The Cooperative Bank of Kenya (Coop Bank) experience by Mr. Peter Ndegwa showed the bank is owned by the cooperatives movement who are the majority shareholders of the bank. One out of every five Kenyans is a member of a cooperative. The Bank has provided links with the community based savings and credit cooperatives (SACCOs) as well as back office support and capacity building which has resulted in some of the largest SACCOs in Africa. The presenter dwelt on the role of the SACCOs in value chain financing for enterprises such as tea, coffee, dairy, fish, etc in Kenya. The presenter presented their Maziwa loans that target the dairy value chain. The bank has forged strong partnerships with various development partners in this effort.

The sensational Equity Bank presenters Mr. Henry Karugu and Mr. George Irungu teamed up to demonstrate the banks extreme passion in agricultural lending. Equity Bank which started as a building society has over the years transformed itself into a leading micro-finance bank in Kenya. It's edge is in responding to demand. Equity presented the case on strong partnership along the maize value chain finance through a partnership of IFAD, AGRA and AGMARK called Kilimo biashara. Kilimo biashara is farming for business targets several value chains. The bank recently released a wining marketing branding named " I am so and so and I am a member" which has made the bank a household name in Kenya.

The experience of Kenya Gatsby Trust through its semi-autonomous Biashara Factors (BF) was presented by Ms. Beatrice Obara. BF is involved in invoice discounting where a farmer or business who has an order to supply goods and services. The farmer or traders would go to BF and access finance based on the invoice. The invoice is paid a certain percentage and when the invoice is paid the final amount is paid to invoice holder. This is another exciting innovation which has gone a long way to provide finance to a segment that would otherwise not be able to access finance.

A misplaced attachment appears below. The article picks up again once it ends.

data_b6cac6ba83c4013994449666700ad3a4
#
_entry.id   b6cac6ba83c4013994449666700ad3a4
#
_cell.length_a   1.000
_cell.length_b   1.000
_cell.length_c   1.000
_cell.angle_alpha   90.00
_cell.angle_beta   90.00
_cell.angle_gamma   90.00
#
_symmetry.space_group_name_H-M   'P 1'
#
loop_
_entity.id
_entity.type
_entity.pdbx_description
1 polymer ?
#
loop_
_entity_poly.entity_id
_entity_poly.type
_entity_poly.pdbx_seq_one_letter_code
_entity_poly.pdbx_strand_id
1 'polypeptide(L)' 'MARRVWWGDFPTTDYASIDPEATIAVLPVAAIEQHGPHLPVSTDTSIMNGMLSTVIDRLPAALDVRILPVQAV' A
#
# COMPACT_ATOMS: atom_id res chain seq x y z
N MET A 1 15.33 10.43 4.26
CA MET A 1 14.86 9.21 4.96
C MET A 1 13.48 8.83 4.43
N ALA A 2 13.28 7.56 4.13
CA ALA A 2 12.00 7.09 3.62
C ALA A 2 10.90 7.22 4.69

The Madagascar Experience from one of IFAD supported programme PROSPERER presented by Mr. Tovonirina Rokokoseheno showed how the project is working with farmers and embedding finance by linking the farmers to micro-finance institutions. The challenge in Madagascar is the recurring cyclones that is a major risk to agriculture lending. At the moment there is no insurance to cover cyclones. Therefore the cyclone risk is covered by the farmers.

Warehouse Receipts System
Warehouse receipts, contract farming and trader guarantee schemes are some of the interesting innovations in rural finance that have been successful in providing storage to enable farmers to access much needed cash at harvest but in addition benefit from farm price increases. The examples of warehouse receipts presented by Mr. Frank Manzi came from two IFAD supported programmes Agricultural Marketing (developed the warehouse receipts and regulations) and Rural Finance Support (provided the financing) in Tanzania. The presenter gave a step by step process on how the warehouse receipts system works with the roles of the different actors including the warehouse manager, collateral manager, insurance company, commercial banks, and SACCOs. Despite some challenges the Chimala SACCO experience using the classical WRS approach shows it can be profitable venture.

The Rwandan experience of CAF Isonga in the southern region presented by Mr. Joseph Kabundi was exceptional in its simplicity and innovative nature of its operations. The CAF Isonga model use a tripartite approach with farmers, warehouse and the micro-finance institution. The micro-finance institution has innovated to finance the whole chain instead of the classic WRS that finance only at the point of storage. The models although new has been able to demonstrate success in increasing farmer profitability. The participants had the opportunity to see this operation during the field visit.